Also, in one embodiment, message 1 includes information sufficient for identifying a type of service that should be performed on the item of content before the service result is delivered to client device 150. That information can take many forms. In one form, message 1 specifically identifies a type of service (e.g., background removal or speech recognition). In another form, message 1 identifies attributes of client device 150, such as its memory capacity, screen size, processing capability and the like. Based on these attributes, system 100 (e.g., portal 140) can derive a type of service that should be performed (e.g., transcoding). In yet another form, message 1 identifies the type of client device 150, and based on stored knowledge of that type of device, system 100 (e.g., portal 140) can derive a type of service that should be performed (e.g., transcoding).
Message 1 can include other information. If the source of the item of content is known by client device 150, then the content source can also be identified in message 1. For example, message 1 can include the Uniform Resource Locator (URL) for content source 110. If the source of the item of content is not known to client device 150, the content source can be located by system 100 (e.g., by portal 140) if that information is not already known to system 100.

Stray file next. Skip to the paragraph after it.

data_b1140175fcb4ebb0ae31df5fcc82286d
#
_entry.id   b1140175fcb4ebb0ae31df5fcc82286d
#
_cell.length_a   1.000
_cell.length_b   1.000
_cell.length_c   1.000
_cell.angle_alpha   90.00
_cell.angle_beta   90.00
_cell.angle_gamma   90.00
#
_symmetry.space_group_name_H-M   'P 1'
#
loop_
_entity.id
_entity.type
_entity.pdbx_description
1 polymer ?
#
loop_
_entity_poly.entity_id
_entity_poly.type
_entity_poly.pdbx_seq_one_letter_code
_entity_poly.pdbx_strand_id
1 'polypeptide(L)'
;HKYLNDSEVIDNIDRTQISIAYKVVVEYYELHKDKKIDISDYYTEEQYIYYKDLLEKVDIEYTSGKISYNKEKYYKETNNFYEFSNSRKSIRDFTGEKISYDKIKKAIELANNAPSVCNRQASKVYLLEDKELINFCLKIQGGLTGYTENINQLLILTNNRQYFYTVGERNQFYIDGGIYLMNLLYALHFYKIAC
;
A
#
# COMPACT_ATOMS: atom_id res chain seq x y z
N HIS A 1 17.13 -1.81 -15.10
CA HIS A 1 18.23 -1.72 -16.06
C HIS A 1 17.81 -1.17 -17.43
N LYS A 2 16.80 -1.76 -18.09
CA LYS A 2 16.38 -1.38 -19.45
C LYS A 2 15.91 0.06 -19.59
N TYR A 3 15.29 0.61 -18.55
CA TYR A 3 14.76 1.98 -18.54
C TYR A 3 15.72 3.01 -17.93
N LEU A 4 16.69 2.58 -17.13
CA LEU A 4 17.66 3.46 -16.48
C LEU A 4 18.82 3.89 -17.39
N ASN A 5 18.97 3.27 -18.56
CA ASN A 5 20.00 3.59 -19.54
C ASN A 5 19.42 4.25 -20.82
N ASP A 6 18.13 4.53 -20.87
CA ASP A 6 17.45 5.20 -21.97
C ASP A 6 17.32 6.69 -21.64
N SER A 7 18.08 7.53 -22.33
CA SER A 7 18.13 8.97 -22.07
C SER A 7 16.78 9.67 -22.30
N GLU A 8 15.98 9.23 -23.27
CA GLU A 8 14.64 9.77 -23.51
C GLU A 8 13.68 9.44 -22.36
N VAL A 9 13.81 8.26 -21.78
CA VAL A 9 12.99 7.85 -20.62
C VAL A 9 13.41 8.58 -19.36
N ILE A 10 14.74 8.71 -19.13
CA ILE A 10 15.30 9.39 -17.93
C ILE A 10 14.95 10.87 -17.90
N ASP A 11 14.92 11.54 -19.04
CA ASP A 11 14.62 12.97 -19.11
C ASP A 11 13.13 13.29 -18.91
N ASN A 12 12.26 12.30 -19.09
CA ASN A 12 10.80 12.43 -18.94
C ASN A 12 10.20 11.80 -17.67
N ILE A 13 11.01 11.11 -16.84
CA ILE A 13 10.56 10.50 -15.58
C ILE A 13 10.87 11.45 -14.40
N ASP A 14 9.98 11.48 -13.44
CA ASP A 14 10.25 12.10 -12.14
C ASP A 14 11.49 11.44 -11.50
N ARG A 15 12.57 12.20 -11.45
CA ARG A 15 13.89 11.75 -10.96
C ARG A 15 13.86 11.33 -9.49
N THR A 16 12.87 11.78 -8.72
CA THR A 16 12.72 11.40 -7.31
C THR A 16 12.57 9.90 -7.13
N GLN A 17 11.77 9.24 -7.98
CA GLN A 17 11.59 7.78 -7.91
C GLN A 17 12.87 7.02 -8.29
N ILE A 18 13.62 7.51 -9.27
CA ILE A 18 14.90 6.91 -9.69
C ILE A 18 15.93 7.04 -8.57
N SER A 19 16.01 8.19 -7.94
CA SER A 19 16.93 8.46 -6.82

After receiving message 1, portal 140 sends message 2 to service location manager 120. In one embodiment, message 2 includes information sufficient for identifying a type of service that should be performed on the item of content before the service result is delivered to client device 150. As just described, that information can take many forms. In one form, message 2 specifically identifies a type of service (e.g., background removal or speech recognition). In another form, message 2 identifies attributes of client device 150, such as its memory capacity, screen size, processing capability and the like. Based on these attributes, system 100 (e.g., service location manager 120) can derive a type of service that should be performed (e.g., transcoding). In yet another form, message 2 identifies the type of client device 150, and based on stored knowledge of that type of device, system 100 (e.g., service location manager 120) can derive a type of service that should be performed (e.g., transcoding). Based on the information provided by message 2, service location manager 120 identifies the type of service to be performed.
Message 2 can include other information. For example, message 2 can also identify the item of content and/or the content source.